Letter

Letter to Congress on Sequestration and FY 2013 Appropriations for Poverty-Focused International Assistance, November 16, 2012

Topic
Year Published
  • 2012
Language
  • English

November 16, 2012

The Honorable Senator Inouye
Chairman, Committee on Appropriations
U.S. Senate
Washington, DC 20510

The Honorable Thad Cochran
Ranking Member, Committee on Appropriations
U.S. Senate
Washington, DC 20510

The Honorable Harold Rogers
Chairman, Committee on Appropriations
U.S. House of Representatives
Washington, DC 20515

The Honorable Norm Dicks
Ranking Member, Committee on Appropriations
U.S. House of Representatives
Washington, DC 20515

Dear Chairmen and Ranking Members:

As you make final decisions regarding FY 2013 appropriations and strive to resolve our fiscal crisis, we urge you to protect funding for lifesaving poverty-focused international humanitarian and development programs in State, Foreign Operations and Related Programs and Agriculture appropriations. Please refer to the attached chart for a list of the accounts we ask you to prioritize. For these accounts, we strongly support the Senate figures for FY 2013 appropriations and ask that you avoid sequestration.

The United States Conference of Catholic Bishops and Catholic Relief Services (CRS) appreciate the fiscal challenges facing Congress. As the Bishops pointed out in their letter of November 13 to Congress regarding future unsustainable deficits, everything must be on the table as Congress negotiates a resolution to these challenges, except we must draw a “circle of protection” around those at greatest risk, a position supported by us and our ecumenical partners. Poverty-focused international assistance protects the most vulnerable persons and families abroad, while on the domestic front we support the many social programs that extend the same circle of protection to people living in poverty in the United States.

Overseas, CRS implements the kinds of life-saving programs funded by these accounts. International Disaster Assistance and Migration and Refugee assistance funding helps people like Fatme, who fled the violence in Syria with nothing but the clothes on her back. The funds held in Food for Peace’s safe box put people like Suzy Razafindrafara on the path to food security; her rice yield increased 50% in Madagascar thanks to technical advice from CRS partner Caritas Antsirabe. PEPFAR funding helps to maintain life-saving successes after programs are transitioned to local leadership, which CRS successfully completed in 9 countries this spring with partners like the ecumenical team in Zambia.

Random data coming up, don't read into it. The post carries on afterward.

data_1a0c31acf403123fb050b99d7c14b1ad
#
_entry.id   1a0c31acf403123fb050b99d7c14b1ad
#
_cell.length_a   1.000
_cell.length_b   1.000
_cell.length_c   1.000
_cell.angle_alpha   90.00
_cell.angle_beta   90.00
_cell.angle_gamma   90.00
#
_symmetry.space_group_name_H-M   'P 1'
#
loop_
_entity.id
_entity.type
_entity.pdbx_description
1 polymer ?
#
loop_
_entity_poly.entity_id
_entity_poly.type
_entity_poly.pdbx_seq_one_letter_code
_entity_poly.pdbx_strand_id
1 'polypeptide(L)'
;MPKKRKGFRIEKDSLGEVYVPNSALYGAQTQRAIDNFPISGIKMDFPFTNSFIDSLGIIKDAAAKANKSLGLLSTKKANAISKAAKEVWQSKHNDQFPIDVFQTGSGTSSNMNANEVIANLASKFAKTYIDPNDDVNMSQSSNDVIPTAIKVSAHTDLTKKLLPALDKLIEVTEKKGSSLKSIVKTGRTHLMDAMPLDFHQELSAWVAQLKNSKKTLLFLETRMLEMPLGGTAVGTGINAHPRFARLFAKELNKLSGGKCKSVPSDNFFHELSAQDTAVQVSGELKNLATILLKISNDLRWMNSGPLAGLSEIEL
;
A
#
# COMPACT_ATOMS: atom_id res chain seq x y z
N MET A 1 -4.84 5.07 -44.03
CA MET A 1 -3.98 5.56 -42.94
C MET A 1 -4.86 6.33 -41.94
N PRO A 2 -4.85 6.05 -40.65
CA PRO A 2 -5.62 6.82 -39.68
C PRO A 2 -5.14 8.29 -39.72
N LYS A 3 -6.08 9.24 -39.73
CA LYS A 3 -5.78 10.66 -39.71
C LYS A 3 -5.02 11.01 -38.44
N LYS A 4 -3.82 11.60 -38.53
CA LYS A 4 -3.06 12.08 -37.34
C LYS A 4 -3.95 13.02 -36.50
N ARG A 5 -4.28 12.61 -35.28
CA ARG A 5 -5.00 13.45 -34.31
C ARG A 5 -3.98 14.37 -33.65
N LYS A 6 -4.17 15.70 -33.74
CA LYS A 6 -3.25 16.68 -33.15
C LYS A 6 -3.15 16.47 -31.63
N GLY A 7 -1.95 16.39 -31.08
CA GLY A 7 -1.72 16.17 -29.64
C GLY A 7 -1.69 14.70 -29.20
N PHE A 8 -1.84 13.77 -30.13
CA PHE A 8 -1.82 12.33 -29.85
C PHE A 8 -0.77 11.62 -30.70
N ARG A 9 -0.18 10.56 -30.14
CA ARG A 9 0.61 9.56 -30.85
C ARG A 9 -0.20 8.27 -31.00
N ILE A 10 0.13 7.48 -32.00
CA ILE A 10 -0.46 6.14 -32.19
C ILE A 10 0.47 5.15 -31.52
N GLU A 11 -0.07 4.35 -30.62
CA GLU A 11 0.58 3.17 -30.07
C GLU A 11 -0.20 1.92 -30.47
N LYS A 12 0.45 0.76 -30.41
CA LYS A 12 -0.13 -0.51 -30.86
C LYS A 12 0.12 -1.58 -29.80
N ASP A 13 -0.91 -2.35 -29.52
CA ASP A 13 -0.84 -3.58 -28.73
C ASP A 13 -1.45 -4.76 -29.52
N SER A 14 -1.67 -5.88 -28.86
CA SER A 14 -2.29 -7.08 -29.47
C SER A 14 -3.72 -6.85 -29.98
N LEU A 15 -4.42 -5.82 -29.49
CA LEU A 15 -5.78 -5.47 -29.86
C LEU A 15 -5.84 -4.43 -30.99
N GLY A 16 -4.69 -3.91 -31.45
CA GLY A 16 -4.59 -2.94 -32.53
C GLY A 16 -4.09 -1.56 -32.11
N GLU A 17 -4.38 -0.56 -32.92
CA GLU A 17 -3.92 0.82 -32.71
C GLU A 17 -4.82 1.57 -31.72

Cuts to these accounts, such as the 8.2% sequestration requires, would cost lives overseas. Among other losses, it would mean:

  • HIV/AIDS treatment for 276,500 people will not be available, potentially leading to 63,000 more AIDS-related deaths and 124,000 more children becoming orphans;
  • 3.33 million people will have reduced or denied access to lifesaving food aid; and
  • 656,000 fewer children annually will have access to a quality primary school education.

In 2011, CRS used funding from these accounts to help more than 100 million beneficiaries in nearly 100 countries and contributed $224 million in private funds. American citizens continue to give of their hard-earned dollars to alleviate suffering overseas because they believe in our responsibility to help our brothers and sisters in the human family. As their representatives, we urge you to echo that commitment and protect U.S. government poverty-focused international assistance.

Sincerely yours,

Most Reverend Richard J. Pates
Bishop of Des Moines
Chair, Committee on International Justice and Peace
United States Conference of Catholic Bishops

Dr. Carolyn Y. Woo
President
Catholic Relief Services

1500_Lame_Duck_letter_11_16-Table.pdf